In his mind, MR images of carotid arteries are better than those achieved with 3-D ultrasound, although the technology does not “have the same advantages of portability and of ease.”

As for PET, “the idea is you develop a tracer used to target a biological process you’re interested in. In principle, you can target any process that you like” with the right tracer, Dweck explained. There has been “great growth” in the field of tracers for coronary imaging in the past 5 years, but right now there are only three main ones in use, he added.

Because PET imaging doesn’t provide “huge amounts of anatomical information,” Dweck said they have traditionally fused the images with a CT scan to pinpoint the location of the disease activity. “This type of imaging is really going to let us understand more fully how systemic diseases at multiple different spots in the body are related.”

Combining PET and MR together is really where things get interesting, he commented, as it could make it so that the patient only has to undergo one scan instead of two, with the “key advantage” being lower radiation. “That opens up a whole range of different imaging studies where we can suddenly do imaging at different time points . . . so we can track disease activity with time and also potentially use different tracers to better look at their interplay in these complex conditions,” he said.

Also, because PET/MR scans are “as repeatable” as PET/CT scans, “we don’t need many patients if we want to design a trial to demonstrate the effects of a new drug,” Dweck said. “So we can do phase III trials relatively inexpensively.”

PET/CT imaging is already being done in some institutions, and Dweck admitted to being able to “get very nice images of the heart” with it. “But the radiation dose is not insignificant, and I think the prize of us working in the field of PET/MR is if we can get the sequences as good as PET/CT,” he said, “then PET/MR is always going to be the winner because we are not going have the high radiation doses that limit PET/CT.”

The prize of us working in the field of PET/MR is if we can get the sequences as good as PET/CT, then PET/MR is always going to be the winner because we are not going have the high radiation doses. Mark Dweck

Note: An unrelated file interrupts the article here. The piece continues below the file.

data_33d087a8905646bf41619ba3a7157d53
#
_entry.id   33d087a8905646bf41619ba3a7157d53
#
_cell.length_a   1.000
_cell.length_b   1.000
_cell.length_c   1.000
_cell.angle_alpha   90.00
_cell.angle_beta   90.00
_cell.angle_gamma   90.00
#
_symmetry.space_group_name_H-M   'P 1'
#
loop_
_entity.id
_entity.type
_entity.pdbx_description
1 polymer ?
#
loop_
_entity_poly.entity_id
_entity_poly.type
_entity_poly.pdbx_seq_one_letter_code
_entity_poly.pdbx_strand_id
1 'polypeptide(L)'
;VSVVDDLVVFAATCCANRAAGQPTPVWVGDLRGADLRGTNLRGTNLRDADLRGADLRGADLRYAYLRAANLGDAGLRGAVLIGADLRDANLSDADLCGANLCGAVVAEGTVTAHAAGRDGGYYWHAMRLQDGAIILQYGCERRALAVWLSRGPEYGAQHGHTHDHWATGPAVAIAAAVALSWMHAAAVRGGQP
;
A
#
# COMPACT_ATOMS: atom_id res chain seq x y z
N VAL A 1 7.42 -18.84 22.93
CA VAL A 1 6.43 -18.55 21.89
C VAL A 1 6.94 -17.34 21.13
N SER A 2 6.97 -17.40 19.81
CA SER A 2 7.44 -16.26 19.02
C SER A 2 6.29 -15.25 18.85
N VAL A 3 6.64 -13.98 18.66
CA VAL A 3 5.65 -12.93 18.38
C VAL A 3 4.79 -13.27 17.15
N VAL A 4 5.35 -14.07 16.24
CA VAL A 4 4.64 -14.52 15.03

By contrast, PET/MR is not widely available and is “quite expensive,” he concluded. “So you need a good reason to do it. But the low radiation really . . . allows you to do some studies that are pretty interesting from a pathophysiological point of view.”

There is more work to be done and plenty of “room for optimization,” Dweck acknowledged. “But there are lots of groups around the world working on this, and I think it will move forward quickly over the next few years.”

‘The Right Test for the Question at Hand’

Contacted by TCTMD, James Rudd PhD (University of Cambridge, England), summed up the field by saying that certain tests, including CTA, are well-suited to the clinical setting, while others—for example, PET-scans (potentially in combination with tests that deliver anatomical specificity)—will likely remain research tools.

As to whether the focus should be on plaque burden or plaque characteristics, Rudd said having the “right test for the question at hand is crucial.” Tests to determine plaque burden—particularly if they are radiation free—have wide clinical applicability and can be used to prompt initiative of drug and lifestyle interventions, he said. By contrast, vulnerable-plaque imaging, particularly in the research setting, can potentially help establish drug efficacy, hone event prediction, and illuminate the biology of heart disease, Rudd concluded.

  • Nicholls SJ. 3-D ultrasound. Presented at: EAS 2017. April 25, 2017. Prague, Czech Republic.

  • Tarkin JM. CT Angiography. Presented at: EAS 2017. April 25, 2017. Prague, Czech Republic.

  • Dweck M. PET/MR imaging of atherosclerosis. Presented at: EAS 2017. April 25, 2017. Prague, Czech Republic.

  • Nicholls reports consulting for AstraZeneca, Amgen, Anthera, Boehringer Ingelheim, CSL Behring, Eli Lilly, Esperion, Merck, Takeda, Roche, Kowa, LipoScience, Novartis, and Sanofi-Regeneron and conducting clinical trials for Amgen, Anthera, AstraZeneca, Eli Lilly, Novartis, Cerenis, The Medicines Company, Resverlogix, InfraReDx, Roche, Sanofi-Regeneron, and LipoScience.
  • Tarkin, Dweck, and Rudd report no relevant conflicts of interest.